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Transforming the understanding
and treatment of mental illnesses.

Stem Cell Assay Program

Overview

This Program supports the optimization and implementation of innovative stem cell-based assays for novel biological readouts and mechanisms relevant to mental disorders. The program is premised on the developmental potency/plasticity and self-organizing capacity of human embryonic stem cell (hESC), induced pluripotent stem cell (hiPSC) and related somatic cell reprogramming derivatives, which can be exploited to enable discovery‐based analysis of the genomic architecture of disease risk, identification of biological mechanisms, and therapeutics discovery for human disease. This technology is particularly significant for the study of tissues, such as brain, that are rarely if ever accessible as biopsies from living patients. The program supports efforts to address the principal challenges in establishing reliability of stem cell-based assays. The first challenge is to reduce variability and increase efficiency and replicability in the protocols not only for generating the cell lines and their derivatives but also to increase the robustness of the assays made from the cells. The second challenge is to obtain assays that meaningfully relate to the mechanisms of pathophysiology and can distinguish important differences in disease phenotype from patient to patient. To address this, key components of the program include support for: [1] production and dissemination of human donor-derived resources such as hiPSCs; [2] technology development directed at improving physiological fidelity, technical rigor and scalability of human cell-based assays; and [3] implementation of assays for biological discovery of disease-relevant developmental mechanisms.

Areas of Emphasis

  • Generation of hiPSC lines from human subject biospecimens. As detailed in NOT-MH-13-002, investigators are expected to outline plans for sharing cell lines and derivatives and are strongly encouraged to discuss plans with the Program Officer early in the planning stage and prior to submitting an application.
  • Optimizing differentiation protocols to direct hESC/hiPSC or somatic cells to relevant cortical and subcortical cell types suitable for functional genomic or simplified cellular assays; optimizing assays for scalability, durability to processing, reproducibility and experimental signal relative to noise.
  • Optimizing next-generation human cell-derived microphysiological systems (MPS) including organoids and tissue chips along with related (e.g., chimera/engraftment) assays to model complex nervous system architectures and physiology with improved fidelity over current capabilities.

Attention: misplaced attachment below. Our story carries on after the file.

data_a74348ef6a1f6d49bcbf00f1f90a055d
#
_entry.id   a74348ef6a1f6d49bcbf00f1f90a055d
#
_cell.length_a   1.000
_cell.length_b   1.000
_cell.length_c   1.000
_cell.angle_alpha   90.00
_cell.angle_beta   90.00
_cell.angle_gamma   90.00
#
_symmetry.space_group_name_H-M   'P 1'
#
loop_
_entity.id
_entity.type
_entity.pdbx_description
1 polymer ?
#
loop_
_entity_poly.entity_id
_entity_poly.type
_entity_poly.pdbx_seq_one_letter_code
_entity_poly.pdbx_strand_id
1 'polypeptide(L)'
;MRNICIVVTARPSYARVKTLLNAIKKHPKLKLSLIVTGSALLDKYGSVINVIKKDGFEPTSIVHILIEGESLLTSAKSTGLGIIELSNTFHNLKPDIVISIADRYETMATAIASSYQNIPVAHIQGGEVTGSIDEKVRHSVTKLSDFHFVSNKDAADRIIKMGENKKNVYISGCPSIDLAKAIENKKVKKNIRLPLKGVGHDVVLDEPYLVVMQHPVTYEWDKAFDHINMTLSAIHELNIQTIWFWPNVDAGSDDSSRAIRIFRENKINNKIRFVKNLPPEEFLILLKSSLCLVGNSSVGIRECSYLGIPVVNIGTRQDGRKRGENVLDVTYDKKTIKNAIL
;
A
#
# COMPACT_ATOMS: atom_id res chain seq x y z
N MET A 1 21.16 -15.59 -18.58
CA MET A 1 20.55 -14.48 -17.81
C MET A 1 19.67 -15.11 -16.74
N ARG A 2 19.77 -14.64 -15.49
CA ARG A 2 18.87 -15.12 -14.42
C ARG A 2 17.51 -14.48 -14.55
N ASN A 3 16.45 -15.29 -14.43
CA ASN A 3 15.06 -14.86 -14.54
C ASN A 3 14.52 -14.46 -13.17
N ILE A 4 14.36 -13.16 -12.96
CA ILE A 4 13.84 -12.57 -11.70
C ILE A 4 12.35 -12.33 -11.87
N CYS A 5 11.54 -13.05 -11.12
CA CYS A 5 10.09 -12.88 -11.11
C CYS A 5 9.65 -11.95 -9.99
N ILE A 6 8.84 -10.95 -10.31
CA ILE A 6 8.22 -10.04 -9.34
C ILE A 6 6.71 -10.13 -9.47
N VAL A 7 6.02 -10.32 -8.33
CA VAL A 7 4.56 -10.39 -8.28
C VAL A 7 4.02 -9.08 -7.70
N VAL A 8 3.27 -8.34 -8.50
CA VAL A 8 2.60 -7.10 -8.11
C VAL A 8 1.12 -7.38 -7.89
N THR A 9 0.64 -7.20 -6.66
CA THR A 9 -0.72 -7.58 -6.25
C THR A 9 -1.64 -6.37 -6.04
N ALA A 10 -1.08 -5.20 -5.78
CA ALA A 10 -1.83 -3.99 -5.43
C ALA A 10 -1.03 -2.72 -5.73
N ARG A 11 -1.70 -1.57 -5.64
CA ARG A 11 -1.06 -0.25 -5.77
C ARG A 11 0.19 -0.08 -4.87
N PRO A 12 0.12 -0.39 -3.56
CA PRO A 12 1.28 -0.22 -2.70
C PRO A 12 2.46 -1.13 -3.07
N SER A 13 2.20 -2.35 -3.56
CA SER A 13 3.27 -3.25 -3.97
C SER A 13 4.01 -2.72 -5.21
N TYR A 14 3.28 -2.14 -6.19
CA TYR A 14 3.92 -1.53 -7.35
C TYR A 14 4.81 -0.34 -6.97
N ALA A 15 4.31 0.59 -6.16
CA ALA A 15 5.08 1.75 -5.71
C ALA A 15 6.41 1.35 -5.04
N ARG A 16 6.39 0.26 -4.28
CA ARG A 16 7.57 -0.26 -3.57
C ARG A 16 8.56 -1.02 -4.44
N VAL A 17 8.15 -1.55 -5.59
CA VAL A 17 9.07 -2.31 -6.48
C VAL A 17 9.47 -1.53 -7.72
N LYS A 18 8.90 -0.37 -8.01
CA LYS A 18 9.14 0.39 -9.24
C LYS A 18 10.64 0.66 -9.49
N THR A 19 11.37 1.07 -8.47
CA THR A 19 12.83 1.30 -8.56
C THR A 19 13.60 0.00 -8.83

• Cross-paradigm comparative studies to explore hiPSC fidelity (e.g., against existing human reference data) and evolutionarily distinct features (e.g., against non-human primate iPSC lines) in order to enhance utility for studying disease mechanisms.
  • Implementing hESC/hiPSC-based assays, including those that are derived from human patients or engineered to carry disease-associated genetic variants, in order to characterize disease-relevant developmental mechanisms. Applicants are encouraged to request access to the NIMH Repository and Genomics Resource List of Studies or to determine if source cells for reprogramming or existing hiPSC lines are already available.

Areas of Lower Priority

  • Research premised on ‘candidate’ risk genes that are not identified by well-powered, statistically significant genome-wide association (see NOT-MH-18-035).
  • Research premised on ‘candidate’ environmental risk exposures that are not based on well-powered, statistically significant epidemiological data.

Applications should adhere to published recommendations detailed in a notice in the NIH Guide (NOT-MH-14-004) and summarized in Enhancing the Reliability of NIMH-Supported Research through Rigorous Study Design and Reporting on the NIMH website. Applicants are also strongly encouraged to discuss their proposals with the institute contact listed below prior to the submission of their applications to ascertain that their proposed work is aligned with NIMH funding priorities.

Contact

David M. Panchision, Ph.D.
Program Chief
6001 Executive Boulevard
301-402-3969, panchisiond@nih.gov